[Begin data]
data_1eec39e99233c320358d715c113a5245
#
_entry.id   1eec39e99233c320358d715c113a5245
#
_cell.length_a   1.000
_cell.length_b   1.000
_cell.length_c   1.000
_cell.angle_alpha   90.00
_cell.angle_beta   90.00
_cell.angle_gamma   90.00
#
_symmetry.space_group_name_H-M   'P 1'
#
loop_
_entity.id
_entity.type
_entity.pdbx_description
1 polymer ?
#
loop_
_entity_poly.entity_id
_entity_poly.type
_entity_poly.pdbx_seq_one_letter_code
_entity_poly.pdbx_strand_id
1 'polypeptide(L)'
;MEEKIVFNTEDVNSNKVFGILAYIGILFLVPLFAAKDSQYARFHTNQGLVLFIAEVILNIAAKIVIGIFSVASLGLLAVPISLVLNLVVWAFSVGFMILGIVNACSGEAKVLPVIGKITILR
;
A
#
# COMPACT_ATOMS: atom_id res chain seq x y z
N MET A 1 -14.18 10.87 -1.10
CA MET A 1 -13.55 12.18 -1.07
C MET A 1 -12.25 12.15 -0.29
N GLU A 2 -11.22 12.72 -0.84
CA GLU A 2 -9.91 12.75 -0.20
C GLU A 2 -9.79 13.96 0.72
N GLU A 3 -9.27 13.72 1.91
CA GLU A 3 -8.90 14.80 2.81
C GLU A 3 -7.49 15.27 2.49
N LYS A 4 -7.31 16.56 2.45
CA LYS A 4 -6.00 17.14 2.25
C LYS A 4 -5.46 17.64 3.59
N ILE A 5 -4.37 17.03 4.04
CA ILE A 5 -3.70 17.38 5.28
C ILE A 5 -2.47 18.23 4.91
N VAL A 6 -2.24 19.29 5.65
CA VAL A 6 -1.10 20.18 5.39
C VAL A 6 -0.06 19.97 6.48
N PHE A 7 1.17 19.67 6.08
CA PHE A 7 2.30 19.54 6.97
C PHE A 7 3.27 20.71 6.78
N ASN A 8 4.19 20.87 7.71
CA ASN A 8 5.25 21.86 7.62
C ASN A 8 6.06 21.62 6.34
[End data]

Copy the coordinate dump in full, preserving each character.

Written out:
data_1eec39e99233c320358d715c113a5245
#
_entry.id   1eec39e99233c320358d715c113a5245
#
_cell.length_a   1.000
_cell.length_b   1.000
_cell.length_c   1.000
_cell.angle_alpha   90.00
_cell.angle_beta   90.00
_cell.angle_gamma   90.00
#
_symmetry.space_group_name_H-M   'P 1'
#
loop_
_entity.id
_entity.type
_entity.pdbx_description
1 polymer ?
#
loop_
_entity_poly.entity_id
_entity_poly.type
_entity_poly.pdbx_seq_one_letter_code
_entity_poly.pdbx_strand_id
1 'polypeptide(L)'
;MEEKIVFNTEDVNSNKVFGILAYIGILFLVPLFAAKDSQYARFHTNQGLVLFIAEVILNIAAKIVIGIFSVASLGLLAVPISLVLNLVVWAFSVGFMILGIVNACSGEAKVLPVIGKITILR
;
A
#
# COMPACT_ATOMS: atom_id res chain seq x y z
N MET A 1 -14.18 10.87 -1.10
CA MET A 1 -13.55 12.18 -1.07
C MET A 1 -12.25 12.15 -0.29
N GLU A 2 -11.22 12.72 -0.84
CA GLU A 2 -9.91 12.75 -0.20
C GLU A 2 -9.79 13.96 0.72
N GLU A 3 -9.27 13.72 1.91
CA GLU A 3 -8.90 14.80 2.81
C GLU A 3 -7.49 15.27 2.49
N LYS A 4 -7.31 16.56 2.45
CA LYS A 4 -6.00 17.14 2.25
C LYS A 4 -5.46 17.64 3.59
N ILE A 5 -4.37 17.03 4.04
CA ILE A 5 -3.70 17.38 5.28
C ILE A 5 -2.47 18.23 4.91
N VAL A 6 -2.24 19.29 5.65
CA VAL A 6 -1.10 20.18 5.39
C VAL A 6 -0.06 19.97 6.48
N PHE A 7 1.17 19.67 6.08
CA PHE A 7 2.30 19.54 6.97
C PHE A 7 3.27 20.71 6.78
N ASN A 8 4.19 20.87 7.71
CA ASN A 8 5.25 21.86 7.62
C ASN A 8 6.06 21.62 6.34